Directory services such as Napster will be instrumental in reducing demand for network bandwidth. Other keys to more effectively using bandwidth are compression, caching, and multicast, all of which are in their infancy. Many issues remain to be addressed, for example, server selection. Napster currently presents the user with a list of servers for each song, one of which is manually selected to download the song from. Developing automated techniques for server selection will be an important step forward in making this technology more seamless, and therefore more attractive for other applications.

Security deserves special mention, since distributing data across the net would seem to seriously compromise security, but this is probably not so. Encrypting the data allows it to be distributed even to insecure servers, which could serve the data, but couldn’t read it. Then, the centralized directory would provide a key that could be used to decrypt and read the data. Controlling access to the key would control access to the data. Typically block cipher keys are only a few dozen bytes long, so access to a 100KB file could be granted by a directory server in less than 1KB – a 100-to-1 savings in centralized bandwidth requirements. The authenticity of the data could be verified by X.509 certificates – placed in the directory, of course.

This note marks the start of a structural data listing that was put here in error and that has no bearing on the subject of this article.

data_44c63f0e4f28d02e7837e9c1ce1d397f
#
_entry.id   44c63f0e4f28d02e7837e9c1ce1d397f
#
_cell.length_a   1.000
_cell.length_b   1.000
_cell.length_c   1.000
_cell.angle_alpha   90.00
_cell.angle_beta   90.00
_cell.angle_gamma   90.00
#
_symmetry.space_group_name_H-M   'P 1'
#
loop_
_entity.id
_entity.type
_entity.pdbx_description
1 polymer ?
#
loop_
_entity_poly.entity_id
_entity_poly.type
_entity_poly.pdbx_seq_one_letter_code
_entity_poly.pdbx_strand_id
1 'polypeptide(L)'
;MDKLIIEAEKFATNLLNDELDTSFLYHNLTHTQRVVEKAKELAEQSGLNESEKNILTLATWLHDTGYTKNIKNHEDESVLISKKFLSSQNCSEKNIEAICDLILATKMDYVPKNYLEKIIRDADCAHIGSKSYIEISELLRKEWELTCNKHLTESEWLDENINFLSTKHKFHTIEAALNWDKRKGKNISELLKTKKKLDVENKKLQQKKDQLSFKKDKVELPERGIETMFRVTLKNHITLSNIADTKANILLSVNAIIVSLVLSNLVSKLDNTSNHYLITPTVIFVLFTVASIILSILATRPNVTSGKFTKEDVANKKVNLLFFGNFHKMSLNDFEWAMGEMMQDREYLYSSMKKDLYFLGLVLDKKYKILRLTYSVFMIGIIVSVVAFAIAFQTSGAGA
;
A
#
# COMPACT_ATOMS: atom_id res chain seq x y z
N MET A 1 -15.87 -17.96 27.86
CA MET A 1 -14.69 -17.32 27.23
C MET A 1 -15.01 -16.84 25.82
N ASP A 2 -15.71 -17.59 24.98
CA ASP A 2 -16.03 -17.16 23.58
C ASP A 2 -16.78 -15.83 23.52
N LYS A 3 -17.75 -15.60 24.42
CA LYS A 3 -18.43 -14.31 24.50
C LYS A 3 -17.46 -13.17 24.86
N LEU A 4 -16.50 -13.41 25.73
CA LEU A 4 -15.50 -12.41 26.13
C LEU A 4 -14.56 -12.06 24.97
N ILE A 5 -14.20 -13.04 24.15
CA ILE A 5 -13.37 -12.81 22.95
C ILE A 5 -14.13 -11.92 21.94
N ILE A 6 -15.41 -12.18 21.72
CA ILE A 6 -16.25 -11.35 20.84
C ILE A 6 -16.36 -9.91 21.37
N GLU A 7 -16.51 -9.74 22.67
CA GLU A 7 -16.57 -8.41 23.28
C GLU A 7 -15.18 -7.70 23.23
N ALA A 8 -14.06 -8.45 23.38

While Napster represents a real advance over older, more centralized, techniques, this doesn’t mean that the current protocol can’t be improved. Let me outline how I’d redesign Napster, if I were given the task:

  1. Use LDAP. The Lightweight Directory Access Protocol (LDAP) has become an accepted standard for directory service. Furthermore, a “pure” directory service, such as Napster, doesn’t require any special handling on the part of the directory server. All the server has to do is register directory entries, then fed them back out again in response to search requests. A standard LDAP server, such as OpenLDAP, could be used unmodified.